Dame Sue Carr Appointed as the First Ever Women Lord Chief Justice in England and Wales
The first female Chief Justice of England and Wales has been announced by King Charles, ending a 755-year wait for the first woman to hold the post.
Lady Justice of Appeal - Dame Sue Carr, is set to succeed Lord Burnett in the role in October 2023. She took silk in 2003 and became a High Court judge a decade ago.
Carr (58) resigned as the senior Judicial Commissioner on the Judicial Appointments Commission (JAC) in January to apply for the post and was selected from an all-female shortlist, including Dame Victoria Sharp, 67, the King’s Bench Division President.
She was appointed following the recommendation of a selection panel which included Helen Pitcher, chair of the JAC, Supreme Court justice Lord Lloyd-Jones, Lord Justice Edis, and two other JAC members.
She completed her education from Wycombe Abbey school and graduated in law at Trinity College, Cambridge. She was called to the Bar in 1987, specializing in general commercial law, and was made a QC, aged 38, in 2003.
Her judicial career began in 2009 in crime, when she became a recorder (part-time judge). She was appointed to the High Court, Queen’s Bench division in 2013.
Additionally, she is the first female High Court judge to sit in the technology and construction Court and the second to sit in the Commercial Court. She also sat on the investigatory power’s tribunal between 2014 and 2016. She was appointed as a Lady Justice of Appeal in 2020.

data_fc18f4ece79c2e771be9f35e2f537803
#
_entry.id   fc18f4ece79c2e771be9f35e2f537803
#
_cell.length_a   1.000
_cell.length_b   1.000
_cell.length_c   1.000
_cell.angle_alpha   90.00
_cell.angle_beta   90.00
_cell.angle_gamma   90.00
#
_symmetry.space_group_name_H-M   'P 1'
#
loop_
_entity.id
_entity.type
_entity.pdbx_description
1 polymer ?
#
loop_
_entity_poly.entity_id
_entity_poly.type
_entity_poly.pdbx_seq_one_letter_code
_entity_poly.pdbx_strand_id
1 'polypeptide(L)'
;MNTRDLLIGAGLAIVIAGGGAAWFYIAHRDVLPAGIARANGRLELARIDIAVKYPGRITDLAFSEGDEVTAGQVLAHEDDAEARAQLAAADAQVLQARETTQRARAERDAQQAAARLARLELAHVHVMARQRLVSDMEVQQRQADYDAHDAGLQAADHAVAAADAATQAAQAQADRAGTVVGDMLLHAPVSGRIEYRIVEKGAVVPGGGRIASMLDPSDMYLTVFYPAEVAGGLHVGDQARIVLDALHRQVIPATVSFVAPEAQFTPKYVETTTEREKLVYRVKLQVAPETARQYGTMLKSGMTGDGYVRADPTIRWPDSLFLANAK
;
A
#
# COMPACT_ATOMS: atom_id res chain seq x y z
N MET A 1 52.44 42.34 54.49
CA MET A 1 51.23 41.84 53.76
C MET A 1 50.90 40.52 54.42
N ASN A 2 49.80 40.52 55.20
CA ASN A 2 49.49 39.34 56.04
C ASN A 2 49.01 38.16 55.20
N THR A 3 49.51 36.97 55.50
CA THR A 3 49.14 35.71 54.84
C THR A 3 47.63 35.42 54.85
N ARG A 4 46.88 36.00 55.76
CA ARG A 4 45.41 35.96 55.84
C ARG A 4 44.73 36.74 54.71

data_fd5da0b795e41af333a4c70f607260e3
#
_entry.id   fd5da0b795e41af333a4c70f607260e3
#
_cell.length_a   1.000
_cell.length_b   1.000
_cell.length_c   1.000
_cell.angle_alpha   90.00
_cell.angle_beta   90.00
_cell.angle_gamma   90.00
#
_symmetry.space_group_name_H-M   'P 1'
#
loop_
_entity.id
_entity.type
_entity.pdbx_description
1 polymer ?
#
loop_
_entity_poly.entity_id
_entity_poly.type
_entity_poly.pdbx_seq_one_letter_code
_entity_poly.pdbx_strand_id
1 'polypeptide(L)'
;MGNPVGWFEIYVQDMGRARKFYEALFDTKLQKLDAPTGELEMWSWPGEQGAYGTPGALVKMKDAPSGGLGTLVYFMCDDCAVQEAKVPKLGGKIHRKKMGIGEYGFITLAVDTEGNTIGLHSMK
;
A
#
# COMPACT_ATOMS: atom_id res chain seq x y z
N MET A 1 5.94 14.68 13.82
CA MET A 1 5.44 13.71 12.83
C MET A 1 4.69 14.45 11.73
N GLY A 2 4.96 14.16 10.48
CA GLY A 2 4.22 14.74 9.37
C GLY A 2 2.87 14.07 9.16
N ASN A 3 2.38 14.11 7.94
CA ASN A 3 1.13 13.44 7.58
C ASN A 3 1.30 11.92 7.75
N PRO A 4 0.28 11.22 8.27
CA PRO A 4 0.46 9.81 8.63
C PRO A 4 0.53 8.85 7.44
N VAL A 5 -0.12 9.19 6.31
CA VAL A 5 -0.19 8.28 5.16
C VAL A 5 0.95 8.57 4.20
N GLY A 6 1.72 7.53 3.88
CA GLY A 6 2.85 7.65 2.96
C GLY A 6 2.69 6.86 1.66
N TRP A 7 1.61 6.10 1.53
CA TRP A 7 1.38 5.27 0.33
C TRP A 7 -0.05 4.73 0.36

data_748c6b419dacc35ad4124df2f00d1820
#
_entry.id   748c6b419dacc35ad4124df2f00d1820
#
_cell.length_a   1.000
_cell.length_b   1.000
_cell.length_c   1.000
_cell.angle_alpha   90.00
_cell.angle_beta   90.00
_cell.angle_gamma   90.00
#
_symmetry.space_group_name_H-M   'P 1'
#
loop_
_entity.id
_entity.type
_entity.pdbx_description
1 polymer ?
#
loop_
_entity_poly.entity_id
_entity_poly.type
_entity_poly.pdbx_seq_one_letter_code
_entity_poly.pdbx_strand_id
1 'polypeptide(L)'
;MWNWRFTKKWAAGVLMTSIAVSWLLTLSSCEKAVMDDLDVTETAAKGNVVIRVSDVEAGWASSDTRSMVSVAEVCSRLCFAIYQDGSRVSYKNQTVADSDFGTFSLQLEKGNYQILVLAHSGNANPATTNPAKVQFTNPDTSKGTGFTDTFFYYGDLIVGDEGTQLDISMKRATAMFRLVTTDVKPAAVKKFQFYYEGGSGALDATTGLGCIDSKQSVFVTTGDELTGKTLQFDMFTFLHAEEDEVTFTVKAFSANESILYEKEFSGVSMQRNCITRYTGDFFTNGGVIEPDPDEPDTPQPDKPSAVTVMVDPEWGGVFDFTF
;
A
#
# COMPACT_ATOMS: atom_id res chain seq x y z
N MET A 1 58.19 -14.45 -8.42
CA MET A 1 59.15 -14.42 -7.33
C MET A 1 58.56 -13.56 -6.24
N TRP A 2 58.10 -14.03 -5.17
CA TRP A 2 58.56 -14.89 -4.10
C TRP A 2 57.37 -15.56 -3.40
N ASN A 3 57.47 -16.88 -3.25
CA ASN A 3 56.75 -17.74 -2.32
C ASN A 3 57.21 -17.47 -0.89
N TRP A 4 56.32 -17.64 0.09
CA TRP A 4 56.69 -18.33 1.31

She is expected to serve at least four years in post, during which she will lead ongoing courts modernisation, a process delayed by the Covid-19 pandemic.
The Lord Chancellor, Alex Chalk KC, and the Chair of the Bar Council, Nick Vineall KC, welcomed her appointment.
Vineall commented, “We very much look forward to working with her on the many challenges facing the courts and wider justice sector.”
He also thanked Burnett, who will retire in September, for his close engagement with the Bar throughout his tenure.
Law Society President Lubna Shuja commented, “This is a historic moment, and I hope it will lead to further progress on women’s representation within the judiciary.”
She added, “Only around a third of judges in our courts are women, with even fewer in the senior judiciary. We need to see this improve. This momentous appointment is a sign that times are changing.”